Posts Tagged ‘Farrand Benedict’

Saturday, June 11, 2016

Farrand Benedict’s Abandoned Newcomb-Long Lake Canal

Contemporary Arial Photograph of the Canal photo Rick Rosen 2008Farrand Benedict, “Professor B,” surveyor and professor of mathematics and engineering at the University of Vermont in Burlington, wrote a proposal for a canal across the Adirondacks in 1846. His plan was to use the Black River Canal with its connection to the Erie Canal at Rome and build a railroad from Boonville, on the Black River Canal, to Old Forge. He was then going to utilize the Fulton Chain of Lakes, Raquette Lake, Long Lake, the Raquette River and the Saranac Lakes with various lock systems, dams, and inclines to the Saranac River for canal boat traffic. He also proposed another railroad to Keeseville and on to Port Kent on Lake Champlain. His objective was to stimulate commerce by using the canal to ship mining ores and logs out of the Adirondacks and to bring agricultural and finished goods in. These plans were stalled by the the expansion of railroads, which were faster and able to carry more goods, and the aftermath of the Panic of 1837.

In an 1846 report to the New York State Senate, Benedict fleetingly mentioned the possibility of another plan: “Extensive lines of small boat navigation… Thus the great mineral district of Newcomb may communicate with Long Lake, thro’ the Rich chain of lakes on the upper Hudson. ” Benedict did not expand on the possibility of a canal system to link the iron mines of Newcomb with the Long Lake, but the idea didn’t die there. » Continue Reading.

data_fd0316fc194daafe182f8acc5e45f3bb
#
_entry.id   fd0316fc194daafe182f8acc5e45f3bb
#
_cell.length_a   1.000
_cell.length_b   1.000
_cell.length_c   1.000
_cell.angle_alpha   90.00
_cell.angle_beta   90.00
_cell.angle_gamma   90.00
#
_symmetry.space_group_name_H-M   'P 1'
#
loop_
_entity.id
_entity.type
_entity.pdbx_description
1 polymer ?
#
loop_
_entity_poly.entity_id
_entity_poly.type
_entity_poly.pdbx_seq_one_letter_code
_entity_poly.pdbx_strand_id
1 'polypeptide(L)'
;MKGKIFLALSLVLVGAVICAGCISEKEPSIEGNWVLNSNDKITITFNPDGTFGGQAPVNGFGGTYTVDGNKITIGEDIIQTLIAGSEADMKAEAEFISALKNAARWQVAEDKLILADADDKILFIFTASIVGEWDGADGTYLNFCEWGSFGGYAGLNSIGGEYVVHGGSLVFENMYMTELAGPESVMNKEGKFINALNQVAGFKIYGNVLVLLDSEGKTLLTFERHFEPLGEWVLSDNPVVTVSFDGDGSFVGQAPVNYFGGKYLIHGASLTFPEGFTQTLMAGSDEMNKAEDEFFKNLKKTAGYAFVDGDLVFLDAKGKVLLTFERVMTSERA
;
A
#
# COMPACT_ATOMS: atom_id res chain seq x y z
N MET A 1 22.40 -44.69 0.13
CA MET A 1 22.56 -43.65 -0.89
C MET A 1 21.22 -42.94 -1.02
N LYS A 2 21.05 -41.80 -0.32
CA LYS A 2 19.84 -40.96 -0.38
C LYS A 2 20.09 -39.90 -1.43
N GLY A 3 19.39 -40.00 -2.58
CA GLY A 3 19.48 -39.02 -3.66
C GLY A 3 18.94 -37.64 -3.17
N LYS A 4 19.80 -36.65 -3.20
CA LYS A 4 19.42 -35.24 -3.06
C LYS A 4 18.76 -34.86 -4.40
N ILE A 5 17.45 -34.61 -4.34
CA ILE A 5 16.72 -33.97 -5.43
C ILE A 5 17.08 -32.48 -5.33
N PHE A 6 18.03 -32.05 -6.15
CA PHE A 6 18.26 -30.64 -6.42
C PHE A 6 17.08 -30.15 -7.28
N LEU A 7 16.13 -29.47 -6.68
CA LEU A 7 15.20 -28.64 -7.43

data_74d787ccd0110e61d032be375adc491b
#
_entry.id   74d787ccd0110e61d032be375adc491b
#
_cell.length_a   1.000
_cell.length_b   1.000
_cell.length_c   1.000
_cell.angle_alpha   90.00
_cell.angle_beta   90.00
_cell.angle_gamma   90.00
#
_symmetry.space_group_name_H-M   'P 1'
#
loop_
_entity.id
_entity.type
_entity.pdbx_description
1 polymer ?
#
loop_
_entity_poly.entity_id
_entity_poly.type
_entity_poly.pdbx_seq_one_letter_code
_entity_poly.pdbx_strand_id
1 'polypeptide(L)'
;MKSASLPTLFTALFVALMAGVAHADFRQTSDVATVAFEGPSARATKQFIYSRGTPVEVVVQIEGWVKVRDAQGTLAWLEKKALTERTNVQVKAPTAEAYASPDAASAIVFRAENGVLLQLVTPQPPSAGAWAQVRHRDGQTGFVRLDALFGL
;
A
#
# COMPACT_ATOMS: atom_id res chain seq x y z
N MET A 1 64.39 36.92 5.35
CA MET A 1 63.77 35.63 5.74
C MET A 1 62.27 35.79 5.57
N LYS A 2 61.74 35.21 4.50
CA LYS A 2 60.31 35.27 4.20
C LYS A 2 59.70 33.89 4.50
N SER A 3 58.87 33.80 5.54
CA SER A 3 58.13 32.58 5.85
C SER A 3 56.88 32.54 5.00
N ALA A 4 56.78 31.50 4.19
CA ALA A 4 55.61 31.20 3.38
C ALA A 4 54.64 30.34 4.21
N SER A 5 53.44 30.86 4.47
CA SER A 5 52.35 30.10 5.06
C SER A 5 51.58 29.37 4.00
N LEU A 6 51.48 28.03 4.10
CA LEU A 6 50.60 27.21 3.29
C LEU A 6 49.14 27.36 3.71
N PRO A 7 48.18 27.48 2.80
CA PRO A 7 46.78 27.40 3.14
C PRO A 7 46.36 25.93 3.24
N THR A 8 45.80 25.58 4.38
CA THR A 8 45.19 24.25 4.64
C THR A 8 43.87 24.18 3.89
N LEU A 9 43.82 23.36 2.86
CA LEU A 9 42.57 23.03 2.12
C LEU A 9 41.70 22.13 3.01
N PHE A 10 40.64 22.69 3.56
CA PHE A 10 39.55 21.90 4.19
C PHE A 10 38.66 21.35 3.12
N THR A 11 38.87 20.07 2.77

Saturday, June 4, 2016

Farrand Benedict: Crossing The Adirondacks

portraitA few years ago I learned of a fascinating but rather forgotten individual in Adirondack history. Along with his slightly older mentor Ebenezer Emmons and his younger contemporary Verplanck Colvin, he was among the first to accurately survey much of the Adirondacks. His name was Farrand Benedict.

Farrand Northrop Benedict was born in New Jersey in 1803, the oldest of seven. His parents died in the early 1830s and he became something of a father figure for his younger siblings. Graduating from Hamilton College in 1823, Benedict studied law and engineering and taught surveying and mathematics in Virginia and in Western New York before taking a professorship at the University of Vermont in Burlington in 1833. Teaching mathematics and surveying, Professor Benedict was known affectionately as “Professor B” or “Little Ben”.

Farrand Benedict first arrived in the Adirondacks in 1835, exploring and working in the Adirondacks, often bringing his wife and his brothers. He visited every year, often several times a year, until 1855. » Continue Reading.